Thanks to Steve Gleason, people who require speech generating devices won’t have to cut through so much red tape. A former football star, Gleason led the charge to make speech-generating devices more readily accessible after he was diagnosed with ALS in 2011.
Individuals with ALS — also known as Lou Gehrig’s disease — are at risk of losing their ability to speak due to the disease’s degeneration of motor neurons. In turn, this affects voluntary muscles, such as those used in swallowing and speaking. In addition to making casual everyday communication possible, speech generating devices are essential in terms of enabling patients with ALS to correspond with their doctors, contact emergency personnel, schedule clinic visits, etc.
Rigid restrictions on availability and patients’ use of these devices pushed Gleason to publicly advocate for an amendment to provide more support for people with disabilities.
President Barack Obama signed off on the Steve Gleason Act this summer. The law removed the rental cap for speech generating devices and allowed patients more freedom in terms of adding accessories to the devices. Among other features, the law provides Medicare beneficiaries access to eye tracking accessories, like the kind Gleason uses to communicate.
“Steve Gleason and his mother Gail feared thousands of people would lose their ability to communicate with the world around them — to share their stories, order coffee, tell jokes, ask for help or say ‘I love you,’” Washington Rep. Cathy McMorris Rodgers said in a statement released after the bill was signed. “Before eye tracking technology became available, once people lost their ability to type, they could no longer communicate, but that all changed with this revolutionary innovation. Today, patients can continue communicating by typing with their eyes.”
Before the Steve Gleason Act, speech generating devices with any kind of capability outside of speech generation — like eye tracking — were not qualified for the Centers of Medicare and Medicaid Services (CMS) coverage program. “This eliminated devices with Internet and basic computer functions that we all have on our smartphones now,” said Lisa Satterfield, the American Speech-Language-Hearing Association’s liaison and lobbyist for CMS.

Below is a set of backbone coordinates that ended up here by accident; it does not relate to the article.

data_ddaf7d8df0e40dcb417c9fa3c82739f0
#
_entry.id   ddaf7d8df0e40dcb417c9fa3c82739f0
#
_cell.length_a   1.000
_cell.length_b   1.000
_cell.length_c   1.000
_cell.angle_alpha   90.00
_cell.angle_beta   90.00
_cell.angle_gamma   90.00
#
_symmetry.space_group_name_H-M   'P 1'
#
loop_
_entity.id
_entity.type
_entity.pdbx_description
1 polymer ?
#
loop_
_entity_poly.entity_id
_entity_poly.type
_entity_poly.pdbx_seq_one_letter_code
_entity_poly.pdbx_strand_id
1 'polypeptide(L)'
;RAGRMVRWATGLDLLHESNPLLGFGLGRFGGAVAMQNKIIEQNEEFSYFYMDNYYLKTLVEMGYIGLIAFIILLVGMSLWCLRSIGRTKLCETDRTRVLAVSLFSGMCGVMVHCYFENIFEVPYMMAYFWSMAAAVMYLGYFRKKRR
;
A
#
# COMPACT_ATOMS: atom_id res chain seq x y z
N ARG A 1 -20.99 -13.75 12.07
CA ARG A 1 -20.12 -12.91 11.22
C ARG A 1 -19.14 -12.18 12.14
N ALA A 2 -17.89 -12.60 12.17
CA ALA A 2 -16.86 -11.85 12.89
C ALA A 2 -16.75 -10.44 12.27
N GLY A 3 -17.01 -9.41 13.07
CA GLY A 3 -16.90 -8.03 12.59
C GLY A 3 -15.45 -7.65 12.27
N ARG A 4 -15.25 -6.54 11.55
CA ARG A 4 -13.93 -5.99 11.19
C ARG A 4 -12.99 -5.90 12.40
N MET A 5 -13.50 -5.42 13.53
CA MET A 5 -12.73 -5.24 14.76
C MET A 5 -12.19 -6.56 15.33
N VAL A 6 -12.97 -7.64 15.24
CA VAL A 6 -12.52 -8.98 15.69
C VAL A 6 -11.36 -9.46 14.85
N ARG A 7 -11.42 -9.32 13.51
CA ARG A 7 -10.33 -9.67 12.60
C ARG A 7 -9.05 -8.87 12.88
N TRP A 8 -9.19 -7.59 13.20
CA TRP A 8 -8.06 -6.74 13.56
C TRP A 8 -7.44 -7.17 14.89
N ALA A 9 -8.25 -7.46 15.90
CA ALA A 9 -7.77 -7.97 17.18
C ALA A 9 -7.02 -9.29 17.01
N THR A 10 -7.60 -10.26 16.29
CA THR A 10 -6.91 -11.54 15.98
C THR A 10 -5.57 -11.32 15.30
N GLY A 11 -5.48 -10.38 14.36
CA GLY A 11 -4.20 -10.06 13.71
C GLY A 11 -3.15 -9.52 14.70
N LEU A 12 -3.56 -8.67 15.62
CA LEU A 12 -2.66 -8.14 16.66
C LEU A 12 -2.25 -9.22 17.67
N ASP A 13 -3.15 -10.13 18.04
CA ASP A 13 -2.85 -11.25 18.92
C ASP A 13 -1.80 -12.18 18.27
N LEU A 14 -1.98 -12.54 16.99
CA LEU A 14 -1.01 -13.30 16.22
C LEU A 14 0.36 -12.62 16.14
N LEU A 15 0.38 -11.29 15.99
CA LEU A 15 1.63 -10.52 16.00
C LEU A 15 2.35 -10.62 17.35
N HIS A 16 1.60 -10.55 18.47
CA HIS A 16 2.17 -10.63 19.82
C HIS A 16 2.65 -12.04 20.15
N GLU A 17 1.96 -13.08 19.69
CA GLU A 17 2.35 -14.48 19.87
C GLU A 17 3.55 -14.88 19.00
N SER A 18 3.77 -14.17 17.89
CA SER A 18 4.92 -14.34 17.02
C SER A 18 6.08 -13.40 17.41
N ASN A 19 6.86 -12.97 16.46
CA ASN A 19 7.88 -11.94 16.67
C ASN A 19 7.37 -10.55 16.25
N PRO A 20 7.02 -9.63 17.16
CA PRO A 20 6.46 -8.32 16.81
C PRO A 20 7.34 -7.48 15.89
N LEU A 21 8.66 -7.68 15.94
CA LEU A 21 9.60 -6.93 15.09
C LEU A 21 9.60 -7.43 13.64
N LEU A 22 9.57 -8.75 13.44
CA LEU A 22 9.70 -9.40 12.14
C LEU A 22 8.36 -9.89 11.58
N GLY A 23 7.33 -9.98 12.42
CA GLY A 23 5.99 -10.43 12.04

“When these devices were rentals, there were many questionable limitations on how personalized they could be,” Satterfield added. “Now patients can make this device everything they want it to be without worrying about having the device taken back from them. CMS rewrote its National Coverage Determination to allow speech generating devices to have Internet and to allow patients to purchase extra features that originally wouldn’t be covered under the CMS program. There’s always a question of how much patients can personalize their devices when they’re under a rental program.”
Revisions to government-funded Medicare and Medicaid threatened to strip people of personalized speech-generating devices like the one Gleason uses. The Steve Gleason Act is pushing CMS toward a National Coverage Determination plan that’s more accommodating of individuals’ specialized needs, allowing people to enhance their devices with the latest technological developments. This plan will also address the considerable amount of eye tracking accessory denials.
In a statement released after the bill passed the House by voice vote in July, Gleason expressed frustration over the fact that federal officials significantly scaled back Medicare funding for these devices last year.
“Considering only a little over 3,000 of these devices are distributed to Medicare beneficiaries per year, I can’t imagine this was a result of a cost issue,” Satterfield said.
Gleason considered the lack of funding and support to be a “human rights violation.”
“People who wished to live productively, denied access to the one tool that could liberate them,” Gleason said. “People in hospice, who had their Speech Generated Devices seized, so their last words to their loved ones were mere silence.”
When the Steve Gleason Act passed through both houses of Congress this summer, Gleason shed light on how close it came to failing and the lawmakers who made it succeed.
“These leaders stepped up on behalf of those who couldn’t take action themselves,” Gleason said in an official statement. “The Steve Gleason Act seemed like a long shot. It was given only a 2 percent chance of passing, but the ALS community never waved the white flag. That was not an option. With help from this extraordinary ALS community of patients and caregivers, as well as advocates like the Center for Medicare Advocacy, we made some noise. A lot of noise. People, like me, who are literally voiceless, were heard. Loud and clear. This legislation may have my name on it, but please know it is the ALS community and the diligent legislators who deserve our applause.”
Beyond providing access to physical solutions for people with disabilities, the Steve Gleason Act is a significant success in the sense that it simply brought several issues into the public eye.
“It brought so many issues up to the forefront. That, in combination with the Ice Bucket Challenge, made a perfect awareness campaign for ALS and other chronic neurodegenerative conditions that require speech generation,” Satterfield said. “If any good can come out of these issues, it’s that people brought awareness to them.”
If you’d like to learn more on this topic, you can tune into the podcast episode: https://www.eastersealstech.com/2015/08/07/atu219-steve-gleason-act-and-other-aac-legislation-with-lisa-satterfield-of-asha-first-look-at-windows-10-resna-at-journal-goes-digital/?utm_content=bufferbece5&utm_medium=social&utm_source=plus.google.com&utm_campaign=buffer